In fact, he might not have made the training squad – after all, he never did before.  Even when he was winning positive reviews at Connacht, Irish management never gave him much encouragement.  He has a grand total of two Ireland A caps, both earned as a replacement in 2011 – Declan Fitzpatrick and Tony Buckley the starters at 3 in the two games.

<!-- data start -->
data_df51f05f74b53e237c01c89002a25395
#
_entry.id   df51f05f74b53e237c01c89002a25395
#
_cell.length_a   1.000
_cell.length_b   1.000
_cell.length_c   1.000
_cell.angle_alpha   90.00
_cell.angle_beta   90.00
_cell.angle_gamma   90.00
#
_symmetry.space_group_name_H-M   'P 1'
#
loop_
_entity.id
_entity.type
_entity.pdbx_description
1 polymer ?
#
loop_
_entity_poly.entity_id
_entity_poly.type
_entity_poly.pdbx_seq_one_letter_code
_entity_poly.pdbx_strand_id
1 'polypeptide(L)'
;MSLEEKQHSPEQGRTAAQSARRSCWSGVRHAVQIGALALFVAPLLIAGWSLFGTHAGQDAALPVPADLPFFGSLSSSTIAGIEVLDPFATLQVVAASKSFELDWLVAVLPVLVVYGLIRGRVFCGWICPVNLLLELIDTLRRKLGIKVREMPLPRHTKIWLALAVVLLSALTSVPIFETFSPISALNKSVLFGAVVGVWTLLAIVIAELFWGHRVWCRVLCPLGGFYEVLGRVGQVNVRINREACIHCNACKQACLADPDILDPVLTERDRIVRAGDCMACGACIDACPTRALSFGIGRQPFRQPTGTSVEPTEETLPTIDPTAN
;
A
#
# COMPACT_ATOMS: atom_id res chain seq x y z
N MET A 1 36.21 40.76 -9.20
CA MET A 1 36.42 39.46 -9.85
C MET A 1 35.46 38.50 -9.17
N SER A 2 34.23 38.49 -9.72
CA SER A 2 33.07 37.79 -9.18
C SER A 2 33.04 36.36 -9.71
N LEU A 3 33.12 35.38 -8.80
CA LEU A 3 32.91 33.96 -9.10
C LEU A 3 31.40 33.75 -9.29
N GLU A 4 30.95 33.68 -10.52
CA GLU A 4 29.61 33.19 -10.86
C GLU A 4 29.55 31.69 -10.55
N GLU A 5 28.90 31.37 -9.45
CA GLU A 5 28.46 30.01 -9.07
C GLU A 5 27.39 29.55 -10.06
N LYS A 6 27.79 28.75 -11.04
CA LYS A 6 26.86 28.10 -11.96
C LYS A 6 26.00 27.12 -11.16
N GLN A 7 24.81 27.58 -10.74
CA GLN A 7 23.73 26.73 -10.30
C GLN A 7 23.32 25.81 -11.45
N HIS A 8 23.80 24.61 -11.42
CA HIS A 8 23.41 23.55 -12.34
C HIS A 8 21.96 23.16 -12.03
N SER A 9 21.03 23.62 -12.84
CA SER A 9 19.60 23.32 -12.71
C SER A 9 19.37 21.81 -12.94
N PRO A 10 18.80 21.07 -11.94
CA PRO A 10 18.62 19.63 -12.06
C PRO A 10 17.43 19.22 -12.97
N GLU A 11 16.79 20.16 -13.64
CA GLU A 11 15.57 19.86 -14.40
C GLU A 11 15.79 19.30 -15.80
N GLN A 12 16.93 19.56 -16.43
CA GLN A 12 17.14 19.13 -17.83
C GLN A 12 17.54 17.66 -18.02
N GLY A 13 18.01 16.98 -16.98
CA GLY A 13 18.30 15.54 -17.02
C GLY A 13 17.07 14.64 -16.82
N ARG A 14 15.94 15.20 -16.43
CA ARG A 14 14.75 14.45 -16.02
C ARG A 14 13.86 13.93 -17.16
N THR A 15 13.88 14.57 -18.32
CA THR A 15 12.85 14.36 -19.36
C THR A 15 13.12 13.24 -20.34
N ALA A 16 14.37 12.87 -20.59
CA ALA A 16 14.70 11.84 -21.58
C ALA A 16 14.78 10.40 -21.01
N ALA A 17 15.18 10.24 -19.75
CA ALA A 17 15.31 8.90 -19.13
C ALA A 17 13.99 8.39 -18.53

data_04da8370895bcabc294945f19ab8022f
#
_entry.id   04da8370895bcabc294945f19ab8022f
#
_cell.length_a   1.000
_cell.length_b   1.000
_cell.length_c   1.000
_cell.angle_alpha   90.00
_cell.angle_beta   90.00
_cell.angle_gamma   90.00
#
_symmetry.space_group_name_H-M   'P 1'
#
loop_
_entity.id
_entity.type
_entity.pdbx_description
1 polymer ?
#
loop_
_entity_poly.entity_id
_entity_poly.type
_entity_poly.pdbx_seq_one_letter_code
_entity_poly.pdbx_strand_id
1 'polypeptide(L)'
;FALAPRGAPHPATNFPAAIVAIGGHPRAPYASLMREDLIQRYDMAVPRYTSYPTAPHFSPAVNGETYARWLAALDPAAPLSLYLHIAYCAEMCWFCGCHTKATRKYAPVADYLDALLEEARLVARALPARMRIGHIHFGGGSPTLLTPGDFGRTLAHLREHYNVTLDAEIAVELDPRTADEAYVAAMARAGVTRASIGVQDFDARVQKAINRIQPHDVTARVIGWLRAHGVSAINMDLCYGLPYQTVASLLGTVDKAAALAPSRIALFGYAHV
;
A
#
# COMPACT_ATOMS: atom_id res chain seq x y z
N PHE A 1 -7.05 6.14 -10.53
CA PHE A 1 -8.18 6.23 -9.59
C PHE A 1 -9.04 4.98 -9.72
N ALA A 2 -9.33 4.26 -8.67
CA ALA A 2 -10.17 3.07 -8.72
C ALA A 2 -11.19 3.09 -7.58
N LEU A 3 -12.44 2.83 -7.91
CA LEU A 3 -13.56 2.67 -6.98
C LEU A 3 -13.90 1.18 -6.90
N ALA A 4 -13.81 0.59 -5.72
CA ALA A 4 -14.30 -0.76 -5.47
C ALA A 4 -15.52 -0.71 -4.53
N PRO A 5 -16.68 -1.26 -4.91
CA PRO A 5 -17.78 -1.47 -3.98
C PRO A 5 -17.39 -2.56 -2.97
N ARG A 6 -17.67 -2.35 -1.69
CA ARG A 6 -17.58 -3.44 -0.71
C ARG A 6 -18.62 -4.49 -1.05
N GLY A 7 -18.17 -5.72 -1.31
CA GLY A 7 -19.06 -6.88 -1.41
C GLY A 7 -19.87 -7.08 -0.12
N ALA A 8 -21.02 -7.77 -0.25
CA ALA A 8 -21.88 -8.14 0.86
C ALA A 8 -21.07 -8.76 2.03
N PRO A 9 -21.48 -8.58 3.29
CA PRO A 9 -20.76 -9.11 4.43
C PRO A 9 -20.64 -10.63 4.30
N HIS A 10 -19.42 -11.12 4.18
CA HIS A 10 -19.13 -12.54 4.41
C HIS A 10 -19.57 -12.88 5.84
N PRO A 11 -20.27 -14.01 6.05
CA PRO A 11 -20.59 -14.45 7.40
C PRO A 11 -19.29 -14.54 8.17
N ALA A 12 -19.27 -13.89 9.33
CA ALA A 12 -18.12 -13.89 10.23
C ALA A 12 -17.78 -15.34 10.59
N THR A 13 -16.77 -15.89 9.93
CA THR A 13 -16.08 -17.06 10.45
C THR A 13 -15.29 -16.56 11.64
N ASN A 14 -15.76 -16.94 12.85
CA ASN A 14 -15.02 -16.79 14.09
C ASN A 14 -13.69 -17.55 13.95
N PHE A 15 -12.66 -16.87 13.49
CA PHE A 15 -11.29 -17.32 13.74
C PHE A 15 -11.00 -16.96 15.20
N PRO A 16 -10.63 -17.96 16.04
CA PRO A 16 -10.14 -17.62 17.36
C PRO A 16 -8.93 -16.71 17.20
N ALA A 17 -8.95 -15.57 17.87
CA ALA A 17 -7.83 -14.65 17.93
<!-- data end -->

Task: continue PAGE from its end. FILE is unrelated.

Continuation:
It’s easier to stand out in an ordinary side like Connacht.  Everyone wants to see the positive in you when you play in a wholehearted, but usually losing team.  If the scrum sinks three times in a match but you make three big carries, chances are people will remember the carries.  At Leinster, teams come to the RDS knowing their opponent has fewer weaknesses.  If they sense one, they will look to extract everything out of it.  The scrum was identified as such on Friday night by the Ospreys, who milked it, and won a tight match.  Hagan was among those culpable.  There’s still work to be done – plenty of it behind the scenes with Greg Feek.